Round Halong Bay by Junk

Halong Bay, North Vietnam, is one of the most dramatic seascapes the planet has to offer. Five hundred million years in the making, twenty million in the shaping, and still evolving before your eyes, it’s a rare chance to see geology in action.

Pillars of limestone, once the supports of vast underground caves, spike surreally out of nowhere. Fissured cliffs slide vertiginously into the jade green sea. Magical vistas of pyramid hills appear fleetingly between rocky gateways, flawless beaches peek through low archways.

Dark, low, caves lead through to marine valleys carved by underground rivers over millions of years, while brand new islets, ominous overhangs and decaying rock bridges indicate the shape of landscapes yet to come.

Seen from the deck of a classic junk? Amazing. By night, with sheet lightning flashing between surrealist outcrops, fengkong karsts shedding pyramidal shadows over smooth, dark water, as you lie on the basketwork roof of a gently-swaying junk watching the storm through the rigging? Words begin to fail.

view of islets, halong bay, vietnam

Twenty million years ago, the Halong Bay region was a coastal, limestone plateau, perhaps not so dissimilar to Mexico’s Yucatan today. Groundwater did its slow and leisurely work, dissolving the rock, shaping funnels, sinkholes, valleys, lakes and caves, reforming snatched calcium into undulating tendrils of speleothems, slender stalactites and dramatic stalagmites, until its slow collapse.

Two million years ago, the sea flooded the region. And this fractured, fissured landscape, rich in green, and buzzing with the constant hubbub of birds, insects, lizards and, yes, monkeys, too, is what remains today.
View of cliffs between twin pillars, Halong Bay, Vietnam.

We — that’s Z, me and his dad — spent the last two days (and a night) experiencing Halong Bay in all its wonder. I had low expectations: the bay has a reputation as a gigantic, floating tourist trap, and El Nido, in Palawan, the Philippines, sets a very high bar for karst land and seascapes. Z’s dad was concerned about cabin fever, inter alia. But Z had been looking forward to his junk trip round the bay since we left southern Vietnam in early March.

In the end, all our expectations were thoroughly surpassed. Not hard in the adults’ case. Rather harder where the nipper was concerned. Here he is, gurning with appreciation, up top of Monkey Island, in a T-shirt his friend Laouena made for his Zacpack sent by his four best friends.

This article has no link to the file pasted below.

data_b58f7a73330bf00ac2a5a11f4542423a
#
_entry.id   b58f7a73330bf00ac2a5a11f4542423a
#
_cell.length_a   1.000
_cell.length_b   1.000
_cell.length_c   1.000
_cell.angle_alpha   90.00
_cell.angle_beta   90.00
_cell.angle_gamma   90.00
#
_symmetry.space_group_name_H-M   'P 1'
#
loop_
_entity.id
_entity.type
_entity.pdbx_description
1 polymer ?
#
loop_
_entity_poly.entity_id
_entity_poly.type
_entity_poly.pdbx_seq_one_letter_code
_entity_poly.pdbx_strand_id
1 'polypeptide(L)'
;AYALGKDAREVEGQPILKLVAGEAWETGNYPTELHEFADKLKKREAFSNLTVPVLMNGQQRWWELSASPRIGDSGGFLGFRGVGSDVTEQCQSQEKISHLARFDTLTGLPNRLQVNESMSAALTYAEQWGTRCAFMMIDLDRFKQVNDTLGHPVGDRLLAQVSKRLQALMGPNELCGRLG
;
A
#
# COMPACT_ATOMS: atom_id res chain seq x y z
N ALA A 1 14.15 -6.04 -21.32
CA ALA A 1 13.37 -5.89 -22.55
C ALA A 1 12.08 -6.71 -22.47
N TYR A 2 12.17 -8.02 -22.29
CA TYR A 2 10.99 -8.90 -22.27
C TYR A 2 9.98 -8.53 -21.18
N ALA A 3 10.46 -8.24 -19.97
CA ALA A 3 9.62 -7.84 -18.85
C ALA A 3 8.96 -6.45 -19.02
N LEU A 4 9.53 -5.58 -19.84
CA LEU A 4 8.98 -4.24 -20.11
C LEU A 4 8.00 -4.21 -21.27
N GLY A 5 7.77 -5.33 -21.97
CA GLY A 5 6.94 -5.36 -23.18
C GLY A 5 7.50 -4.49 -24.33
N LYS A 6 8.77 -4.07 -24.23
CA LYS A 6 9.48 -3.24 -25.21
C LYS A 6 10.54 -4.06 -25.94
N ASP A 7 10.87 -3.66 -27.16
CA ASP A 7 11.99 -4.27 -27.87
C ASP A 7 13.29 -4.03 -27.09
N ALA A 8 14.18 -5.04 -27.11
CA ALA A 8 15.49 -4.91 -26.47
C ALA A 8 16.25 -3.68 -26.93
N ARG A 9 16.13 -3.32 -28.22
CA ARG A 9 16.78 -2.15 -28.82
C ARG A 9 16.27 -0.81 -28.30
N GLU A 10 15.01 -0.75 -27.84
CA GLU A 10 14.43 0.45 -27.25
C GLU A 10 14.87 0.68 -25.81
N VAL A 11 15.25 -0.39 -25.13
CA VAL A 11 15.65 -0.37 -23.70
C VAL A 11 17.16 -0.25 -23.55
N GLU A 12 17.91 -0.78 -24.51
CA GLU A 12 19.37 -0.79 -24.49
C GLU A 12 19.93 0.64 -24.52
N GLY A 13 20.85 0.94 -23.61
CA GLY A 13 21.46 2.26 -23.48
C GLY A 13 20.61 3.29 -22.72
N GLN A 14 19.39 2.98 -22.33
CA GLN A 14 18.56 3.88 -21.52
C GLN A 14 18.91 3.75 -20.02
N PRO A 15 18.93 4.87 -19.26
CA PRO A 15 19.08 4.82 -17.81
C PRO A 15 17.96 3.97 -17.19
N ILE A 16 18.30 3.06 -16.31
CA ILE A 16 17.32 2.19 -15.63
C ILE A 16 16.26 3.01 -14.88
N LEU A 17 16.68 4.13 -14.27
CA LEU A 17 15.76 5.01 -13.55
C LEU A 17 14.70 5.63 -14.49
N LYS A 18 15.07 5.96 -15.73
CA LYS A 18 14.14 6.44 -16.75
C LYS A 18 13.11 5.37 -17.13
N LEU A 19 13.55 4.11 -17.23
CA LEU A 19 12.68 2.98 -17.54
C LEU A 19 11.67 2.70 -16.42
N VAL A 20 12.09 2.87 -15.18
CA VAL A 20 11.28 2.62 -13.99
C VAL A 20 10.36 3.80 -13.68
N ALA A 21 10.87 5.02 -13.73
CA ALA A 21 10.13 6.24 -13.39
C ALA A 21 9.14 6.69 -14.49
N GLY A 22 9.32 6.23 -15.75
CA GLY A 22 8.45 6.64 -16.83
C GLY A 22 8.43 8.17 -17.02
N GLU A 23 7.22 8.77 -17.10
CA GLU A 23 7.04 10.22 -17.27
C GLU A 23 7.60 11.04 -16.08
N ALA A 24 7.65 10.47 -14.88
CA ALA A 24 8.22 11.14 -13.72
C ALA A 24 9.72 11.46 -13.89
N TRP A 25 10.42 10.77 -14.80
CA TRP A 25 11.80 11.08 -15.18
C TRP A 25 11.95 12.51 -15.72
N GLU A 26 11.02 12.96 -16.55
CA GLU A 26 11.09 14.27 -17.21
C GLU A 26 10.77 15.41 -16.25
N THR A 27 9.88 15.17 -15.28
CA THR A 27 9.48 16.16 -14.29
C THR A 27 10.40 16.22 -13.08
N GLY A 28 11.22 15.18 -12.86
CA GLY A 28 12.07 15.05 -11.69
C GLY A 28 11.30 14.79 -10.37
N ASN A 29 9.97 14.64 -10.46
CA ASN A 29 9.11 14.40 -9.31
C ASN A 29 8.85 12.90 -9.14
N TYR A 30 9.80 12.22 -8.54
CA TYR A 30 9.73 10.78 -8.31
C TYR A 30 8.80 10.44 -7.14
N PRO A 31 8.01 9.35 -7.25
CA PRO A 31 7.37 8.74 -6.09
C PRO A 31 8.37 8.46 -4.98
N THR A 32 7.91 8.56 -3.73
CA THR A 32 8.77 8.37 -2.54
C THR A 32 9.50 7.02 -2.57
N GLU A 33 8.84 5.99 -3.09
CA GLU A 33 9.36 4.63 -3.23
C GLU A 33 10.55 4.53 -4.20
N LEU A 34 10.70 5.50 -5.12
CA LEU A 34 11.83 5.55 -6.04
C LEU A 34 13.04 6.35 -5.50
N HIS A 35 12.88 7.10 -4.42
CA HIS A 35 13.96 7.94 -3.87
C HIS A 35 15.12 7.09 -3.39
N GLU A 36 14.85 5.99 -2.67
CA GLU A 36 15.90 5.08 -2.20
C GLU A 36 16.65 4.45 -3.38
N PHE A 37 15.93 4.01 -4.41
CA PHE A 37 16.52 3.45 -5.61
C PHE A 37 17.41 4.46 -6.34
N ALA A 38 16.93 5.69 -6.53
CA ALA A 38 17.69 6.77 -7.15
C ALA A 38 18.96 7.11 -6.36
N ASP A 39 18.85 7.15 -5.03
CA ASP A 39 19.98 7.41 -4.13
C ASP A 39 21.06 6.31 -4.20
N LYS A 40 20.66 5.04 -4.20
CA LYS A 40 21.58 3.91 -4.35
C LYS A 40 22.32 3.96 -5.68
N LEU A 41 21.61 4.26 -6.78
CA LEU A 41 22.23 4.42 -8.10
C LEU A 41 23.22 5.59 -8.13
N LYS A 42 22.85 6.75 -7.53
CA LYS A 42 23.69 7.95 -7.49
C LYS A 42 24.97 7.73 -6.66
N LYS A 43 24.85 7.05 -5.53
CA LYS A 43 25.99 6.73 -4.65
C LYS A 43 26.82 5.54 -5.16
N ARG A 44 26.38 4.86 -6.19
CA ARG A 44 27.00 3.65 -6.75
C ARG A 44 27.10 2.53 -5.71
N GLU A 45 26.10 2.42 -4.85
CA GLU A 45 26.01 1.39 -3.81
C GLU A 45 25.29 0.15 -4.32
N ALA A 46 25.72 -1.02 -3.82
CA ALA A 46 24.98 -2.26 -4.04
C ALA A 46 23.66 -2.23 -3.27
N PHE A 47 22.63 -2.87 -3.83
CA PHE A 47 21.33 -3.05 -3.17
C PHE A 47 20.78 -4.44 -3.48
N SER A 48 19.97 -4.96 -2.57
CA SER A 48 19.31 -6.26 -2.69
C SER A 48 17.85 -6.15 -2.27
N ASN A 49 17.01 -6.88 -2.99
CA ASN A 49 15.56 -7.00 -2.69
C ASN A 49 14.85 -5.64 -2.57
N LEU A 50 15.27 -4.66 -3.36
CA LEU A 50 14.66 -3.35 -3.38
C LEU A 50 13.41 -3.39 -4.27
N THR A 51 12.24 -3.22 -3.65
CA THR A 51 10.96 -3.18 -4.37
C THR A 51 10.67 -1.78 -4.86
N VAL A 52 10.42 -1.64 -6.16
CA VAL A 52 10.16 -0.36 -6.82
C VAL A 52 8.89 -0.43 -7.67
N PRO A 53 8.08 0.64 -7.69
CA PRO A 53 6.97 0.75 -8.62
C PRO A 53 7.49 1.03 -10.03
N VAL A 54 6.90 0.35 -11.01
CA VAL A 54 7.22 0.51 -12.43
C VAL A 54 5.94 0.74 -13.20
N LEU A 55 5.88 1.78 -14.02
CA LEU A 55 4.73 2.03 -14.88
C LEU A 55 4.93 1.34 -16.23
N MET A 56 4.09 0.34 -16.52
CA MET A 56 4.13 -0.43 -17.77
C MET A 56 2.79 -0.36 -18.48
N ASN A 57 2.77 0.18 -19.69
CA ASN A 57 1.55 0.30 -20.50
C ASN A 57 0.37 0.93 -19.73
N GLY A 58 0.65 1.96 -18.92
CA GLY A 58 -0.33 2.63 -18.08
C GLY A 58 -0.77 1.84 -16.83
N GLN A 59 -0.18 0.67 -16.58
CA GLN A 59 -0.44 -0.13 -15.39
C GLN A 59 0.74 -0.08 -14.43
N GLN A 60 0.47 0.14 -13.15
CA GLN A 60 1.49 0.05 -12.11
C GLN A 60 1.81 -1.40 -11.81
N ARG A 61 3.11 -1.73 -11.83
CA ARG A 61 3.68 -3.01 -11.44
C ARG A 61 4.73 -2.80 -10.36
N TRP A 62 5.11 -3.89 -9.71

Z on ridge of Monkey Island, with islets in the distance, Halong Bay, Vietnam.

Travelling with children, you discover new and surprising joys all around you. And Halong Bay (in which I’m including the Cat Ba archipelago and Nam Ha Bay for ease) holds phenomenal delights. Who knew that junks were so fantastic for jumping off?!
Z in midflight from the deck of a junk, Halong Bay, Vietnam.

Who would have thought a floating sweetshop would rock up at a floating fishfarm?
Sampan carrying snacks moored by our junk of a fish farm, halong Bay, Vietnam.

And, when it comes to sea kayaking, Halong Bay holds some extraordinary treasures. You kayak into what appears to be simply a dark slit in an otherwise unbroken cliff. Like this:
Kayaking into cave archway in base of cliffs, Halong Bay, Vietnam.

You slide through on the lapping tidal flow, below a silica smooth ceiling, between ancient stalactites encrusted with millennia of shells, into an eerie, primal darkness, and follow the glimmer of light to the other side. Where the view reveals a flawless, apparently land-locked, lake, more like a lake in the mountains than a vista out at sea. Like this:
Stalactites dangle from the mouth of a cave, giving onto a marine lake, halong Bay, Vietnam.

Or you scramble up jagged rocks into ancient caves, as yet untouched by sea, where speleothems flourish wildly like a stony thicket growing up around Cinderella’s castle, or the guts of a Giger lifeform. Or sit on board your personal chariot and do your damnedest with gallons of fresh-cooked seafood, and digest as the sky drifts past the rigging. Like this: